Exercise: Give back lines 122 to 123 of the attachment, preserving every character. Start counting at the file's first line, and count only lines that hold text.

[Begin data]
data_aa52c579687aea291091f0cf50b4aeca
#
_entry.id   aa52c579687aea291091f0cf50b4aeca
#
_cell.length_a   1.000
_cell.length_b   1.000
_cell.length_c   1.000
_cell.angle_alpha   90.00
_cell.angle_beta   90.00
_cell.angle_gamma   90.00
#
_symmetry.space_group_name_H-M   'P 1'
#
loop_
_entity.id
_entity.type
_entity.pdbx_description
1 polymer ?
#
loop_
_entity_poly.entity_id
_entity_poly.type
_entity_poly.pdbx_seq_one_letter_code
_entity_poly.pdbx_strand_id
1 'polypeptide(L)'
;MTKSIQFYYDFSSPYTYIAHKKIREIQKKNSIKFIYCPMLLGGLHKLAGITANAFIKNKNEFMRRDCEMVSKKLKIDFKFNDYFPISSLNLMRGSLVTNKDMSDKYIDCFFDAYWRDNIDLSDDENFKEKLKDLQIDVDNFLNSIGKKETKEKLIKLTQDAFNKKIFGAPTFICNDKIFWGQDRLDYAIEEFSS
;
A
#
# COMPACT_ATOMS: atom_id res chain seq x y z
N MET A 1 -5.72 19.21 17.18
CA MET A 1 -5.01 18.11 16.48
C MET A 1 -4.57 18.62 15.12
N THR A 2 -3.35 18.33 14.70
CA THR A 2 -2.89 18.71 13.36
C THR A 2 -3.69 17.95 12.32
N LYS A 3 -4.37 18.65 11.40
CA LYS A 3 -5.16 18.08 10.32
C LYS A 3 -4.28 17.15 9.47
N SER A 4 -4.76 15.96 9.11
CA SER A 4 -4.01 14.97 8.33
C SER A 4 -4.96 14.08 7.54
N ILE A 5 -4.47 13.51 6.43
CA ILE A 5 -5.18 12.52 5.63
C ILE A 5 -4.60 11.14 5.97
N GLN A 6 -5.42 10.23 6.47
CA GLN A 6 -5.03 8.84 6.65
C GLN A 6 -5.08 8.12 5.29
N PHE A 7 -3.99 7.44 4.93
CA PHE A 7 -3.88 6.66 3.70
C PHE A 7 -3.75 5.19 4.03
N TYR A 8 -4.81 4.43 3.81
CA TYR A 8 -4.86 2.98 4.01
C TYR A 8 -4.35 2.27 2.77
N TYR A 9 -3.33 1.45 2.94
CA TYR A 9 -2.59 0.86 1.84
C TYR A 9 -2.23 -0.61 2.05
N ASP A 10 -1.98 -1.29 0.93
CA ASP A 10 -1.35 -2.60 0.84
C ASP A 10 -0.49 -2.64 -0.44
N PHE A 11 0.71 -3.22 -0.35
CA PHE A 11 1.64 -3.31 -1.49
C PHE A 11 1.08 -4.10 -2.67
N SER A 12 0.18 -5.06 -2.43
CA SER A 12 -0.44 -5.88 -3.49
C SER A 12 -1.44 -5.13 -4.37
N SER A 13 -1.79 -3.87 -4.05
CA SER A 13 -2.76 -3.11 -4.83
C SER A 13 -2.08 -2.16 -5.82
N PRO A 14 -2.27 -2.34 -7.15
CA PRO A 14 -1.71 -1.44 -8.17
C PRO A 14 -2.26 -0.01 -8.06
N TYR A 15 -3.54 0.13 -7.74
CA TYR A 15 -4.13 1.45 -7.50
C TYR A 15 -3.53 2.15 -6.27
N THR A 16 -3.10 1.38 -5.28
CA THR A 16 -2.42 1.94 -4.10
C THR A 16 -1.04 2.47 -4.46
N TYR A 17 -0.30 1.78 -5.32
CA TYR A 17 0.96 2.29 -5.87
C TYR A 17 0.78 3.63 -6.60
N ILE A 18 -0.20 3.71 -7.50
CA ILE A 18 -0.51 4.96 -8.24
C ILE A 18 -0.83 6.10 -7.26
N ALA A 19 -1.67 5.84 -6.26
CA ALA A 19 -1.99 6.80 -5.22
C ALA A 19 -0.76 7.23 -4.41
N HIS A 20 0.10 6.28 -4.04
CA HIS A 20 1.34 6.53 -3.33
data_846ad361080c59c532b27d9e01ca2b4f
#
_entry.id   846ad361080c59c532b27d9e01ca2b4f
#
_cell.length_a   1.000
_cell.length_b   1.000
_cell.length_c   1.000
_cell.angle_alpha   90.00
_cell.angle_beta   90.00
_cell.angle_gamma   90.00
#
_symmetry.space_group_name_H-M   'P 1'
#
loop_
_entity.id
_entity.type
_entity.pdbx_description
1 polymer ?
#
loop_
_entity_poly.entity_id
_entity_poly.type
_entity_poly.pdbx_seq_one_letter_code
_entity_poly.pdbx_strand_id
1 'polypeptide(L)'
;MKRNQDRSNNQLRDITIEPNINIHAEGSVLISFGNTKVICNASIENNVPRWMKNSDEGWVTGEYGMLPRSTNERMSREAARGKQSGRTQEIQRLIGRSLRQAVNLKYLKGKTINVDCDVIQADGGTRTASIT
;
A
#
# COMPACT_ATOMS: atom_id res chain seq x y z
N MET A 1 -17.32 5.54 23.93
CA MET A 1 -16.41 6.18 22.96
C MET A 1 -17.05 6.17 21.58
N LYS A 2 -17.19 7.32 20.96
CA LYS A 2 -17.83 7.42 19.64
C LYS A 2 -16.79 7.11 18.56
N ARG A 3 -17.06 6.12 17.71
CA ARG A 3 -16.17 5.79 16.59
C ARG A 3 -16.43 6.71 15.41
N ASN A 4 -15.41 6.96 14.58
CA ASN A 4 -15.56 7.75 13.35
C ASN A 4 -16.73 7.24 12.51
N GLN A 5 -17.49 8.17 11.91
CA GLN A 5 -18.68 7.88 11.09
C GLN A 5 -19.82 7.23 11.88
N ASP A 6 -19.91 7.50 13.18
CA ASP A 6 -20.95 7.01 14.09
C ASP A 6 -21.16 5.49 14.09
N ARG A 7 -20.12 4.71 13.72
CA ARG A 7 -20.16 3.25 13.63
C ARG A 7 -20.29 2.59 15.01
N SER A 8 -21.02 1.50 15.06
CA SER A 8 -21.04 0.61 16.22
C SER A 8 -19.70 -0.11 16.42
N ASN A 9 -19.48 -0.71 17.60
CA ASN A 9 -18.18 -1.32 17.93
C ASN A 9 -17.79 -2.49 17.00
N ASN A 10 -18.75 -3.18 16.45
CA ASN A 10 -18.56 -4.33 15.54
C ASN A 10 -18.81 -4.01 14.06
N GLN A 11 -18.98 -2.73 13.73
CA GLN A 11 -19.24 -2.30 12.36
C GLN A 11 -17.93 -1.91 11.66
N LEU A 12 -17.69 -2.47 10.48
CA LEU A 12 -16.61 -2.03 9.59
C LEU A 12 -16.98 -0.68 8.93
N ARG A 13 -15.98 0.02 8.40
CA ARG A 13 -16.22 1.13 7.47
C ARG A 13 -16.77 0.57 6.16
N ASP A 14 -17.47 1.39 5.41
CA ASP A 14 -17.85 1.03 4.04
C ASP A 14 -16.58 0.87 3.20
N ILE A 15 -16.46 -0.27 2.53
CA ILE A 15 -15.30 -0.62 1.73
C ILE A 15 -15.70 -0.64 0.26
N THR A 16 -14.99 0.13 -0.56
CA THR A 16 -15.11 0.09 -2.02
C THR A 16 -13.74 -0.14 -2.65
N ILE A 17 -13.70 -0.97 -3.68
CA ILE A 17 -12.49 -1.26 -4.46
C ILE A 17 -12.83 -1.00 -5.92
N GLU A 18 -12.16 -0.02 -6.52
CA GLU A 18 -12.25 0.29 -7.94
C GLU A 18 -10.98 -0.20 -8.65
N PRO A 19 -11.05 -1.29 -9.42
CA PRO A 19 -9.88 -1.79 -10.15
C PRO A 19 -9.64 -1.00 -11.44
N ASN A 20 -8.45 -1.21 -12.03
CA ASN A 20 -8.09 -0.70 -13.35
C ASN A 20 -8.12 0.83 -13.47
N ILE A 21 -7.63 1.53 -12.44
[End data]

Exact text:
C MET A 1 -17.05 6.17 21.58
N LYS A 2 -17.19 7.32 20.96